Legal Assistance Services Addendum

The following is not a complete list of legal services offered. It is simply additional information for the following services:


Many documents must be notarized to be effective.  A notary is a person authorized by law to authenticate or certify documents.  All of our attorneys, legalmen and civilian paralegals have such authority.  Notary service is provided on a walk-in basis so no appointment is necessary.  DO NOT sign the document until you are actually in the presence of the notary.  As with all services, bring your ID card.

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Powers of Attorney

  1. What is a Power of Attorney?

    In a “power of attorney” you give another person (called your “agent” or “attorney-in-fact”) the legal authority to act in your place and on your behalf in your absence. Every act your agent does within the authority granted in the document is legally binding upon you.

  2. Types of Power of Attorney

    A power of attorney is usually given by someone who will be unable to be present at a particular time and/or place when important transactions must be conducted. The scope of a power of attorney may be very broad or very narrow, depending on your needs. There are basically two types of power of attorney:

    1. General Power of Attorney: A general power of attorney provides your agent with all the power you possess to act with respect to any matter. It allows your agent the power to do all the things you could do yourself, such as sell or mortgage a home; deposit and withdraw money from accounts; borrow and sign contracts.

    2. Special Power of Attorney: A special, or limited, power of attorney authorizes your agent to do a certain specified act, such as ship household goods or sell an automobile.

  3. Uses of a Power of Attorney

    You should never grant any power of attorney unless you have absolute trust and confidence in the person to whom you are granting it. A power of attorney is subject to abuse of your trust. You should not grant a power of attorney, particularly a general power of attorney, unless the circumstances require it and your agent is a person whom you are sure will make wise and honest use of the power. When executing a general power of attorney, remember that the agent will not be limited by your judgment concerning the appropriateness of any transaction. In nearly every instance, granting a special power of attorney is not only sounder business practice, but also a protection against error in judgment or outright dishonesty. If a special power of attorney can possibly accomplish your needs, it is advisable to give it rather than the general power of attorney.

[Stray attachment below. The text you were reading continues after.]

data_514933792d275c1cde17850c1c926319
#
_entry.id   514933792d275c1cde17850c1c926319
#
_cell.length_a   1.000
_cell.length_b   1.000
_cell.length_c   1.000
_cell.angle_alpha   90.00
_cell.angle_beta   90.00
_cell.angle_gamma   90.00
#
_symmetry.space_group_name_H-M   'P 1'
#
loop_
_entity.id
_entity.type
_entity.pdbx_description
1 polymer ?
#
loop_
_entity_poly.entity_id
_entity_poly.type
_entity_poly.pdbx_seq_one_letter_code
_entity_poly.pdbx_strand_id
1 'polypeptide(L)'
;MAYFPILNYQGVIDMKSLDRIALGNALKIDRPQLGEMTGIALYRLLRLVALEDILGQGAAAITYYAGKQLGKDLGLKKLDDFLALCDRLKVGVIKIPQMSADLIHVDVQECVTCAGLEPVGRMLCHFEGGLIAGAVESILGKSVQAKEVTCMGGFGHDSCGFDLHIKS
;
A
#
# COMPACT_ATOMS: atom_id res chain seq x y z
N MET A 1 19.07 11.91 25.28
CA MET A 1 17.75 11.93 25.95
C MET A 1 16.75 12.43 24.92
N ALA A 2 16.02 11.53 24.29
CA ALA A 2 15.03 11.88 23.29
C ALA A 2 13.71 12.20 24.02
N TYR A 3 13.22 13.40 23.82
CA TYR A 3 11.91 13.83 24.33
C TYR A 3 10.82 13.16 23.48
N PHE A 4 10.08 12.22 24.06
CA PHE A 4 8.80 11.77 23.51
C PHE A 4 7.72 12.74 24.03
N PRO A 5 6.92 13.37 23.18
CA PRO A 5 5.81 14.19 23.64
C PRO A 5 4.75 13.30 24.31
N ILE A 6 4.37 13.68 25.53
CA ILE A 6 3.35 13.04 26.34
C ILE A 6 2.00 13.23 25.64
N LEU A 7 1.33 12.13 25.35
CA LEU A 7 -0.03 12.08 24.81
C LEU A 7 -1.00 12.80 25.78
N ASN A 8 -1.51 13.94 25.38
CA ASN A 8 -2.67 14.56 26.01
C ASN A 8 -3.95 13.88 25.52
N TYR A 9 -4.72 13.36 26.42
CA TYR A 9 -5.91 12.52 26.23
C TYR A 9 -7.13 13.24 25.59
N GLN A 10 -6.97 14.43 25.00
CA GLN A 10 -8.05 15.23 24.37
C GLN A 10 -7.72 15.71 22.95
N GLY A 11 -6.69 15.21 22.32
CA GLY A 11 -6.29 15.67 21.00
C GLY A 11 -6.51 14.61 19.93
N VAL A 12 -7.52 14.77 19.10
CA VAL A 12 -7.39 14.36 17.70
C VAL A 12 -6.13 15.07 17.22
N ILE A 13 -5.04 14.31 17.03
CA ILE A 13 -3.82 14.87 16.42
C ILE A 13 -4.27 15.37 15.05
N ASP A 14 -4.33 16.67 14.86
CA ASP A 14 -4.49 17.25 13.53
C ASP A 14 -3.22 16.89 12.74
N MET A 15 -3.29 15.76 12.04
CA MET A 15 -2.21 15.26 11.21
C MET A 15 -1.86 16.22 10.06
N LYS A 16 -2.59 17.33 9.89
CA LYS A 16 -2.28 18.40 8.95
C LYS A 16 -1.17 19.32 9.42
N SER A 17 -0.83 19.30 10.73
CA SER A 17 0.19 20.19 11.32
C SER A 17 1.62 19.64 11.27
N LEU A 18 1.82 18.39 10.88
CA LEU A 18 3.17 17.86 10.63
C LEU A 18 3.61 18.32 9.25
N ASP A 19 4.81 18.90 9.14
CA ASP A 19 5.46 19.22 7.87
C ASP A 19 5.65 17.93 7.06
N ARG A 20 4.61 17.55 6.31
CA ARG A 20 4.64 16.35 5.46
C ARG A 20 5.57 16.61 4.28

4. Who needs a Power of Attorney?

    Those persons who are about to become physically separated from their property or their affairs, and whose property or affairs will be needing attention or management during their absence, may need a power of attorney. The document should grant no power greater than that which is needed under the circumstances. A power of attorney should be given for a limited time only. General powers of attorney are written for no more than one year.

  5. Durability Clause

    Normally a power of attorney becomes null and void if you become disabled. A “durable” power of attorney will allow your agent to continue to act even if you become disabled. Whether your power of attorney needs a durability clause depends on its nature and purpose, the amount of time needed, the degree of trust between you and your agent, and your age and health.

  6. Revocation

    The authority granted in your power of attorney ends with the death of either you or your agent. The power also terminates at the expiration of the time stated, or may be revoked by providing notice to your agent that you are revoking the power. Revocation will take effect as soon as it is communicated to the agent and to all persons who may have dealt with the agent in reliance on the power of attorney. It is advisable to recover all copies of the document and destroy them so no further use of the power may be made. If the power of attorney has been recorded as part of the public records (for example, with respect to real estate transactions), a properly acknowledged revocation should be recorded to ensure the revocation of the power of attorney is made effective. If you have previously executed a power of attorney which has served its purpose, retrieve it. If you cannot get it back, consult your legal assistance officer concerning the steps necessary to affect its revocation.

    When deciding which type of power of attorney to grant, remember that it is extremely difficult to revoke a general power of attorney.

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